Word Stress of American English
What you'll learn
- how to speak American English with proper word stress
Sometimes people don't understand us if we make the seemingly innocent mistake of stressing the wrong syllable! Or they may understand, but their comprehension may get slowed down or their attention may be unavoidably distracted by the change in sound. Stressing the wrong syllable can totally change the sound of a word, to the point where it is unrecognizable. In this course, you'll master rules and patterns for predicting word stress. You'll even predict the stress of words you've never seen before without having to consult the dictionary. Learn which syllables to stress and which syllables not to stress. Learn how to use vowel length, pitch, volume and energy to stress a syllable. Then learn how to relax on unstressed syllables. Learn about primary stress vs. secondary stress and the rule of alternating stress. Learn how part of speech affects word stress and how suffixes can shift the stress of a word. Learn which suffixes hold stress, shift the stress or don't affect the stress of a word. Also learn how to stress compound words with two and three parts. You'll even learn how to stress phrasal verbs or idiomatic verbs. Reinforce all the lessons with repetition audio for each section. This will build your muscle memory and reinforce the right stress in your mind.. End the course with a humor review. Students who have completed at least 50% of the course may attend free monthly live office hour on Zoom to ask questions and receive live corrections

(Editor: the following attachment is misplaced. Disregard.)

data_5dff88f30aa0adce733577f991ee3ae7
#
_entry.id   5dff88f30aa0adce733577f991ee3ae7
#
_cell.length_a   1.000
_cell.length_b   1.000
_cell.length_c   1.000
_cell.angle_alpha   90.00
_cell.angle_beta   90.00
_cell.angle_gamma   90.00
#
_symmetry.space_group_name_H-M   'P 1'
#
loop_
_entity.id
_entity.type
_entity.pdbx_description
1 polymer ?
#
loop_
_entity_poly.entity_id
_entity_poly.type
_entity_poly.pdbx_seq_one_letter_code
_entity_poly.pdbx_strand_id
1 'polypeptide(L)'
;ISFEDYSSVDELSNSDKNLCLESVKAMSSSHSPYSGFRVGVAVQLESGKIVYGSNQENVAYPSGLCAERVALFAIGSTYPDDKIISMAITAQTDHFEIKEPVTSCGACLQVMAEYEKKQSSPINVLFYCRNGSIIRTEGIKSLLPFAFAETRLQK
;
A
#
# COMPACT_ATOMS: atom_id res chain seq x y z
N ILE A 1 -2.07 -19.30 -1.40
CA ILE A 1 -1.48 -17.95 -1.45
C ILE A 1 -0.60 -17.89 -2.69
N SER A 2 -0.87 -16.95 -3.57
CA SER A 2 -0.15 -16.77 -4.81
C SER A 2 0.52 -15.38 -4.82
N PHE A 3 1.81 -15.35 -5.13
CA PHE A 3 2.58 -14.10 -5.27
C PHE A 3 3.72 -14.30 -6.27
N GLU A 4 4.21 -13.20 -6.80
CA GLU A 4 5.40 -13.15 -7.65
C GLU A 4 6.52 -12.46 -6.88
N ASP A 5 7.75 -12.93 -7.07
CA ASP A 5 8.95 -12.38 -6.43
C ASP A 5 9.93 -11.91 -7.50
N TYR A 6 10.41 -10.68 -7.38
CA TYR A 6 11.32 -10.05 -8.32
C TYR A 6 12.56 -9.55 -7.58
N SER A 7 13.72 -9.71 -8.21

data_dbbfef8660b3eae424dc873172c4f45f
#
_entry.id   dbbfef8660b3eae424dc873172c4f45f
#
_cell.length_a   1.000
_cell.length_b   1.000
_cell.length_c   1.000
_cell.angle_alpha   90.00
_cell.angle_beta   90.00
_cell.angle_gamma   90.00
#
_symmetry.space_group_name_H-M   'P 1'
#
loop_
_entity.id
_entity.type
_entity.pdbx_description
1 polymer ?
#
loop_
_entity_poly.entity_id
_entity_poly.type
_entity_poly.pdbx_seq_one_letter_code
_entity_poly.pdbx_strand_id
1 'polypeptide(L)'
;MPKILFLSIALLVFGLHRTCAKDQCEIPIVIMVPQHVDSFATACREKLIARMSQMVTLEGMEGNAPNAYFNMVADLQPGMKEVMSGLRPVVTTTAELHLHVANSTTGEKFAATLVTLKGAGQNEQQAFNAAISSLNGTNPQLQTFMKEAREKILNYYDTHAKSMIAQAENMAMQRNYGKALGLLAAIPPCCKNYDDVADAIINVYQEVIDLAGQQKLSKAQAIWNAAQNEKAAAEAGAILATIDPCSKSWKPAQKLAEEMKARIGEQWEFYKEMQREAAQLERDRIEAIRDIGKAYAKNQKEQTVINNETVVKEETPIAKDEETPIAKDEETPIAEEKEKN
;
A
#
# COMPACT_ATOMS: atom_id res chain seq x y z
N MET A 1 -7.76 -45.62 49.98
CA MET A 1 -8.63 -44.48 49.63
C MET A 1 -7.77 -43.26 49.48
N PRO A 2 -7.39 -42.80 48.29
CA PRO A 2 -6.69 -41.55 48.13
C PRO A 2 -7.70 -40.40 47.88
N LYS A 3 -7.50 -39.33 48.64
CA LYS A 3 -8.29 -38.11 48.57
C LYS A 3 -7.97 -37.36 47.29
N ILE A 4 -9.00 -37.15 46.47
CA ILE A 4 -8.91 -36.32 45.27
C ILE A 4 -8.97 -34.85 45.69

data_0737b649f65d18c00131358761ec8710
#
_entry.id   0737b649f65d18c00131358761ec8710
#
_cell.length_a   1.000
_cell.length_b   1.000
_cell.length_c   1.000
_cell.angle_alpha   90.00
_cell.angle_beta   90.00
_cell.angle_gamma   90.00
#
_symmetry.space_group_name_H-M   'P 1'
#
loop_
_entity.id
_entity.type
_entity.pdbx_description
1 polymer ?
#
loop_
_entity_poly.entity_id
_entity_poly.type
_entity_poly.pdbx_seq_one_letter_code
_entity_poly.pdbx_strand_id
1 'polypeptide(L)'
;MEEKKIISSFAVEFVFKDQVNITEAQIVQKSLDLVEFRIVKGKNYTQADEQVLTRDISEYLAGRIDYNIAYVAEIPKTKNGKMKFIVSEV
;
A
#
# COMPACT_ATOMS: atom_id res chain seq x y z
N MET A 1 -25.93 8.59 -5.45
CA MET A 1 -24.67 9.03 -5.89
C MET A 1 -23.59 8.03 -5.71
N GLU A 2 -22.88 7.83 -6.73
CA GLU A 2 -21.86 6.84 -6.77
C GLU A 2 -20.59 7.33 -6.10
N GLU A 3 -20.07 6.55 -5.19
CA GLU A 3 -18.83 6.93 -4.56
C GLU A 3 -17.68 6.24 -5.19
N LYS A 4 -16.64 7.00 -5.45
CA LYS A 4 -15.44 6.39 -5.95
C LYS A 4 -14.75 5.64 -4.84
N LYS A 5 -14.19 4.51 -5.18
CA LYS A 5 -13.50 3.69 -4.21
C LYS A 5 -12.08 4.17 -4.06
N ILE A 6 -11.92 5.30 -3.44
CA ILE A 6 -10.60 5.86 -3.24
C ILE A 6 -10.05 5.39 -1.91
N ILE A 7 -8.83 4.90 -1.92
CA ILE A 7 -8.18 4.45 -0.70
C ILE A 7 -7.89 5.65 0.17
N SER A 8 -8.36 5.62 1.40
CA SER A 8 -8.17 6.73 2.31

Who this course is for:
- Intermediate and advanced students of English
Sheila has been coaching accent reduction for over 15 years. She holds a master's degree in teaching ESL from the University of Illinois and is the owner of Smooth English. She lives in Silicon Valley where she teaches private English lessons in person or on Zoom. She has students in a variety of professions from all over the world. She has always had a love for the sound of English and values great diction in speakers.